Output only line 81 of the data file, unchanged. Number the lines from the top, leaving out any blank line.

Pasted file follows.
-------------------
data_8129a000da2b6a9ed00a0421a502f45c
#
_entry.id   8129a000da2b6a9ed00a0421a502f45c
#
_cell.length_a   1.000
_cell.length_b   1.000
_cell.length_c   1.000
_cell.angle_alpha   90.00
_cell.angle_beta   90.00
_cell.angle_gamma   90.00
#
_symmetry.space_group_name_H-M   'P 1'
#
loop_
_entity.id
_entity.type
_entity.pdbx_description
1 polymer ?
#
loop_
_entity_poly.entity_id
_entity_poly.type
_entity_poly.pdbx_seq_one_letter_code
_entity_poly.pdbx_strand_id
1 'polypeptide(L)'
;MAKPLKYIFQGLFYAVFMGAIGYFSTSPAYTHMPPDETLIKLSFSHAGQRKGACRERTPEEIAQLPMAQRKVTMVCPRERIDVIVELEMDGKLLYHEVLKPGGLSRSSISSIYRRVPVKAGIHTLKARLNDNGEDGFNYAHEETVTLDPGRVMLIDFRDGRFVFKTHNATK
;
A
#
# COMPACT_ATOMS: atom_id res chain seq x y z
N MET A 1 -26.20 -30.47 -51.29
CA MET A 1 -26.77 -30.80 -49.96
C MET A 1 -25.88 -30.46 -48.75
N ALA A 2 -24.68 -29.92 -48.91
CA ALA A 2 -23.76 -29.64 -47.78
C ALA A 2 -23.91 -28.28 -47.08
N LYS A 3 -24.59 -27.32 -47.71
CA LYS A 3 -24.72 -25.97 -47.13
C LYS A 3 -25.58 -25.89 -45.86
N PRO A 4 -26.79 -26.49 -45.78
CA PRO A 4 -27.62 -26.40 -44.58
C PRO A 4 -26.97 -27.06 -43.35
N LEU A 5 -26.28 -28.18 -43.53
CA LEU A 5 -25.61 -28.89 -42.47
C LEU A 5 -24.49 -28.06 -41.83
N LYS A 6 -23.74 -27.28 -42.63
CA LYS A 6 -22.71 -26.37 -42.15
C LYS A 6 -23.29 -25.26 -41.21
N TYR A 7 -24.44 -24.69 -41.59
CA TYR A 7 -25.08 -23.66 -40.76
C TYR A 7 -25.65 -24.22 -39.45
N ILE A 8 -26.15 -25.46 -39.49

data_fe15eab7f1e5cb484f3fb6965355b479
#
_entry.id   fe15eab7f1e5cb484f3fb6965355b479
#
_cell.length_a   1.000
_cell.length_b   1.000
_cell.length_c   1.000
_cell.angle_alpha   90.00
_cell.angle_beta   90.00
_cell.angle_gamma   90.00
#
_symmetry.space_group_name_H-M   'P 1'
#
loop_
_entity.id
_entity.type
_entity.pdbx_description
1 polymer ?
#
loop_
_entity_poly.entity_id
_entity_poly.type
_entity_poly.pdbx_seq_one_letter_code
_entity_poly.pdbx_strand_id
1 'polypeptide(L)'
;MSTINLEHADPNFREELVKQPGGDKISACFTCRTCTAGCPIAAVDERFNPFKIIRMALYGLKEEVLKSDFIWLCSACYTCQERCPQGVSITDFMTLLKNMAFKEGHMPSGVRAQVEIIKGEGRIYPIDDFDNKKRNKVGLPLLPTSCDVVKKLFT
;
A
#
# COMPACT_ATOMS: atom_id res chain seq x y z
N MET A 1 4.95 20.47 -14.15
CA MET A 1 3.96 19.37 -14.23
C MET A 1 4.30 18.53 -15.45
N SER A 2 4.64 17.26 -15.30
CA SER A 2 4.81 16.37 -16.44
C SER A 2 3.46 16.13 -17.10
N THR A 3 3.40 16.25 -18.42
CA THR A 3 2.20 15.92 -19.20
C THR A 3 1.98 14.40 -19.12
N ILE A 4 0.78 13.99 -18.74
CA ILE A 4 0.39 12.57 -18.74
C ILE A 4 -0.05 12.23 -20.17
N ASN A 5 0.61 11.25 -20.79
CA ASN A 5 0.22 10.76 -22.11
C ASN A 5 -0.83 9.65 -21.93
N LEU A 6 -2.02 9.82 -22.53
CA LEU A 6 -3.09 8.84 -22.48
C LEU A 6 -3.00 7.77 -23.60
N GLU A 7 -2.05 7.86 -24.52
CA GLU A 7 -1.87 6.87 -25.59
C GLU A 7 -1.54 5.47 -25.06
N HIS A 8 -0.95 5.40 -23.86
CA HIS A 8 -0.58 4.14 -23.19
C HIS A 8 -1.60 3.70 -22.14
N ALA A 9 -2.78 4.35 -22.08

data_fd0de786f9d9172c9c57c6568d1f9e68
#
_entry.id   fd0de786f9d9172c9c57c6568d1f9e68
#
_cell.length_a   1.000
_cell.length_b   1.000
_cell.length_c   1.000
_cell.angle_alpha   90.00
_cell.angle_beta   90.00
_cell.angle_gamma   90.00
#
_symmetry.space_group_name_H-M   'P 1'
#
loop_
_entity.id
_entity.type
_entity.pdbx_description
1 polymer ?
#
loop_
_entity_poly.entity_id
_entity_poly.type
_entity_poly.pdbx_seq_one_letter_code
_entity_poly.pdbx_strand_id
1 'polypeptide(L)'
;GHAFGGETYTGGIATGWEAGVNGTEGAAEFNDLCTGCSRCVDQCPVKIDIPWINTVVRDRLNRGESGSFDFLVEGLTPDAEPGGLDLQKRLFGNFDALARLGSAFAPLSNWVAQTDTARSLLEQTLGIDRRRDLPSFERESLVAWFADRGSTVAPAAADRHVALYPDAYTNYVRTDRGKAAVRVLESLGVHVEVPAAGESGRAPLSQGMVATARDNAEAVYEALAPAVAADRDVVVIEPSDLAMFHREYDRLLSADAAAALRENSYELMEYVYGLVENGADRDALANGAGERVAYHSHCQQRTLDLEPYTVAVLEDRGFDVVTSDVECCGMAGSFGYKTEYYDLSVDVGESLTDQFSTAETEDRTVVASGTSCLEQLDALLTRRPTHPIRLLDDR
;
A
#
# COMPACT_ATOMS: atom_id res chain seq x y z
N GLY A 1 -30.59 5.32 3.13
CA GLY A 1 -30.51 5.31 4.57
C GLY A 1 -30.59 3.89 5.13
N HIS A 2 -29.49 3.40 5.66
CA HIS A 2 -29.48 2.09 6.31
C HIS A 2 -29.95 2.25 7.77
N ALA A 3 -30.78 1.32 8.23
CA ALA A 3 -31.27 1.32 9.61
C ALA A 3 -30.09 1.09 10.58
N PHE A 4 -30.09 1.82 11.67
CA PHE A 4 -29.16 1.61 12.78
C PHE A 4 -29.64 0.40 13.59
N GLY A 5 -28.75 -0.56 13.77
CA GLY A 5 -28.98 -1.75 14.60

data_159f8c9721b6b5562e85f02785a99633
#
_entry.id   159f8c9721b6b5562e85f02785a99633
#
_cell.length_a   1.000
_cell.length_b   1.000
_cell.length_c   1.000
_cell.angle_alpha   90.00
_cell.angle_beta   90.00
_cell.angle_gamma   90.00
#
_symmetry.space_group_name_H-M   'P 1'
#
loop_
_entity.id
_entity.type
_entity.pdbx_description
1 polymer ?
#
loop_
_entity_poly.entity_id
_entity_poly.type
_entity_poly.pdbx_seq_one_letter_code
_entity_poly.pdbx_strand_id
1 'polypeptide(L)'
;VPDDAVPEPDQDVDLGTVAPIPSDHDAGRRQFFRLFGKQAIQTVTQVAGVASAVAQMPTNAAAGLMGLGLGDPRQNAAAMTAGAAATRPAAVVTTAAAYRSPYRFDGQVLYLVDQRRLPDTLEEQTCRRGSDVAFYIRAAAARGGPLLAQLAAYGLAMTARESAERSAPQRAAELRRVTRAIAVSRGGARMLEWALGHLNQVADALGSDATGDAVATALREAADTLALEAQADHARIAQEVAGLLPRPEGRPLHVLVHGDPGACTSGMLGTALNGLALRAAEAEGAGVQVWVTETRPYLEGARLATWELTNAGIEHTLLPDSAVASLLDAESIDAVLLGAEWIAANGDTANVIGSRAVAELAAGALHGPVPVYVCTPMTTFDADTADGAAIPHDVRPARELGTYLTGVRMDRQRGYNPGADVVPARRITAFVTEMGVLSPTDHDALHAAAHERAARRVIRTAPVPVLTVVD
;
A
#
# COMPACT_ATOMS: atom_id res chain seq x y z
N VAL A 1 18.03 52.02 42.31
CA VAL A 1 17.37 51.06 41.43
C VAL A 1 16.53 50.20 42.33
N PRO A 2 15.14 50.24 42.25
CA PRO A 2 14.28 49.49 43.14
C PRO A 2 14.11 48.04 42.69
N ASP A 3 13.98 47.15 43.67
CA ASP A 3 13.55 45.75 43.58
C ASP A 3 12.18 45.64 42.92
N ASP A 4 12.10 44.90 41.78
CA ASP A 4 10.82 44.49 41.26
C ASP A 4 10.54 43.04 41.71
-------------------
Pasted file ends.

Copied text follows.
#